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-formo , āvi, ātum, 1, v. a.,
I.to shape again, remould, transform, metamorphose, change (not ante-Aug.).
I. Lit.: “sed preme, quicquid erit, dum, quod fuit ante, reformet,” i.e. until she resumes her first shape, Ov. M. 11, 254; cf. id. ib. 9, 399: “rursus in facies hominum tales figuras,App. M. 3, p. 139, 26: “aliquem in alienam personam,id. ib. 11 fin.: “hunc (asinum) ad homines,id. ib. 11, p. 264, 24: “corpus humilitatis nostrae,Vulg. Phil. 3, 21: “claudorum pedes ad officium gradiendi,Lact. 4, 26, 1.—
II. Trop.
1. To change, alter: “divinae providentiae fatalis dispositio subverti vel reformari non potest,App. M. 9, p. 217, 27: “sententias in pejus,Dig. 49, 1, 1: “cum Themistocles ruinas patriae in pristinum habitum reformaret,Val. Max. 6, 5, 2 ext.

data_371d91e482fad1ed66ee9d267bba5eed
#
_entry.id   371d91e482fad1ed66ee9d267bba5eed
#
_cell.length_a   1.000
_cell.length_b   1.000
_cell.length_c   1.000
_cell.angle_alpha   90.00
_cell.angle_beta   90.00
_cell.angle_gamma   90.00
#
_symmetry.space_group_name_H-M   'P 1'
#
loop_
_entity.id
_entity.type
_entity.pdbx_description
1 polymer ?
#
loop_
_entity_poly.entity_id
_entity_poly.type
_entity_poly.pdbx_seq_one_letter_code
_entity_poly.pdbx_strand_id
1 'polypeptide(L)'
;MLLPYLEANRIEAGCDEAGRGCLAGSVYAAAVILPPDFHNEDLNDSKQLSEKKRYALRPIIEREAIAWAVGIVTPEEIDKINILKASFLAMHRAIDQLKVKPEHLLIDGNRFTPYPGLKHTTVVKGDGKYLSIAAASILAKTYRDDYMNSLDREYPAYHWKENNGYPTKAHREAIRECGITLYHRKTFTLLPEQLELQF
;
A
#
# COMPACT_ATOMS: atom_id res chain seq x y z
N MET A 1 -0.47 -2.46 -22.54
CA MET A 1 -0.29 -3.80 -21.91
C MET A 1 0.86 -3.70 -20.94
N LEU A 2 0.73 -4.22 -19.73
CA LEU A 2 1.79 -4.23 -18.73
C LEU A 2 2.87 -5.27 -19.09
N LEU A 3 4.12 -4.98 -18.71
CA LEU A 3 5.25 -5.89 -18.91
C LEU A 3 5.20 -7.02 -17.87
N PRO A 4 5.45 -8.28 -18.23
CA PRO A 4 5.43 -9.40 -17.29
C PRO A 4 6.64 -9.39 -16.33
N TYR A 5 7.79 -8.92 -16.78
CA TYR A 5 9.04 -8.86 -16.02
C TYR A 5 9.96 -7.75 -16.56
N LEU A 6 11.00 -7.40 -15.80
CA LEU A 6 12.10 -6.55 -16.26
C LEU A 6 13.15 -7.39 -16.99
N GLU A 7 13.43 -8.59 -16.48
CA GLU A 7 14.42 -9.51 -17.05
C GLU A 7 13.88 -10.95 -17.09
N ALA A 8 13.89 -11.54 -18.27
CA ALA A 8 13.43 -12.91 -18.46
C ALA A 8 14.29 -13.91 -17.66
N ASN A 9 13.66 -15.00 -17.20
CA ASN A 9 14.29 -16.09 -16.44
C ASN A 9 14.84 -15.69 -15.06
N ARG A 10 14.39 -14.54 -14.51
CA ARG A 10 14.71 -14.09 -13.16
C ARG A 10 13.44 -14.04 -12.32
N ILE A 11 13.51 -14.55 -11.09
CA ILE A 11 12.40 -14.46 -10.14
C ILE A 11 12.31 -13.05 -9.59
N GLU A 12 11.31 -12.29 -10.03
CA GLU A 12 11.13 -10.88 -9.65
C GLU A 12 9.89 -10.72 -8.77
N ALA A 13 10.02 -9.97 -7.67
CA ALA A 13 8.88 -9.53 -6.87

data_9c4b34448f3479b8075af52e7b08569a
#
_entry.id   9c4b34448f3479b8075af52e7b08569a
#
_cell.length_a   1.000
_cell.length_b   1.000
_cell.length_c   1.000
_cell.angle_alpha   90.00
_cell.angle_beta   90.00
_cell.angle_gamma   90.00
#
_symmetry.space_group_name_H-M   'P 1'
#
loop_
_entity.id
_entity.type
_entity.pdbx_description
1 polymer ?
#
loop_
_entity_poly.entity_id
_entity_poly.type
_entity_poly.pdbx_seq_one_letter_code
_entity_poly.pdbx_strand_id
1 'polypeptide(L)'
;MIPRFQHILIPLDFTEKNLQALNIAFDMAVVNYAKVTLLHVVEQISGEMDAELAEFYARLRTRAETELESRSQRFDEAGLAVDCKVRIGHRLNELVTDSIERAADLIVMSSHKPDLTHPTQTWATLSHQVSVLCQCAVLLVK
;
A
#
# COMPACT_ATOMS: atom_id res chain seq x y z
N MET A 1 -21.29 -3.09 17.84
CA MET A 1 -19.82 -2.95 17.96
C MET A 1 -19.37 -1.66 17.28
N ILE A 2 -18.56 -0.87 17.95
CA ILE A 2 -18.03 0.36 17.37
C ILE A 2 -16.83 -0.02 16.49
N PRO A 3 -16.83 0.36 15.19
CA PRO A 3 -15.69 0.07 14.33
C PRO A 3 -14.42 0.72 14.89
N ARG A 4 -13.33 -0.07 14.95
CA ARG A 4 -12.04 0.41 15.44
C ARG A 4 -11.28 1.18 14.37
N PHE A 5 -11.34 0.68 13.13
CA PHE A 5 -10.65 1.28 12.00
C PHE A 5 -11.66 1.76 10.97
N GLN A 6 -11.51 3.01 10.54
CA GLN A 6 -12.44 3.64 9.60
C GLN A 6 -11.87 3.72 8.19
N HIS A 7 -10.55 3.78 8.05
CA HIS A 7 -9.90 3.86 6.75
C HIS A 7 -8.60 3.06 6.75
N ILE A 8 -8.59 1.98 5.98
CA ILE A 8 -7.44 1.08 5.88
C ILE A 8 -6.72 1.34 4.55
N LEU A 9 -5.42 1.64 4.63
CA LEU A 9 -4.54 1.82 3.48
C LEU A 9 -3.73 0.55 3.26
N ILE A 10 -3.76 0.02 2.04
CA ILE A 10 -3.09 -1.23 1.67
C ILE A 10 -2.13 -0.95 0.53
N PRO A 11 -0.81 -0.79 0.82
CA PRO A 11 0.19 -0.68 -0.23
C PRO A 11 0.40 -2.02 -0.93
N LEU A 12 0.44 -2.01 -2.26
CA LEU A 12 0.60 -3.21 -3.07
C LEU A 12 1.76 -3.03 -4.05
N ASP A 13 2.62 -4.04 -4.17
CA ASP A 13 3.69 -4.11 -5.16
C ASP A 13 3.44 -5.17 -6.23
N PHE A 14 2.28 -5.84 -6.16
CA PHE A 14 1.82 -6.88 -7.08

2. Pregn., to amend, reform; of persons: “(quadragenarius pupillus) non potest reformari,Sen. Ep. 25, 1: “sed reformamini in novitate sensūs vestri,Vulg. Rom. 12, 2.— “Of things: imitari proposita et ad illa reformare chirographum,Sen. Ep. 94, 51: “mores depravatos,Plin. Pan. 53, 1; so, “solutam et perditam disciplinam,Eum. Pan. Const. 2. —
3. To restore, re-establish: “pacem,Eutr. 9, 20.
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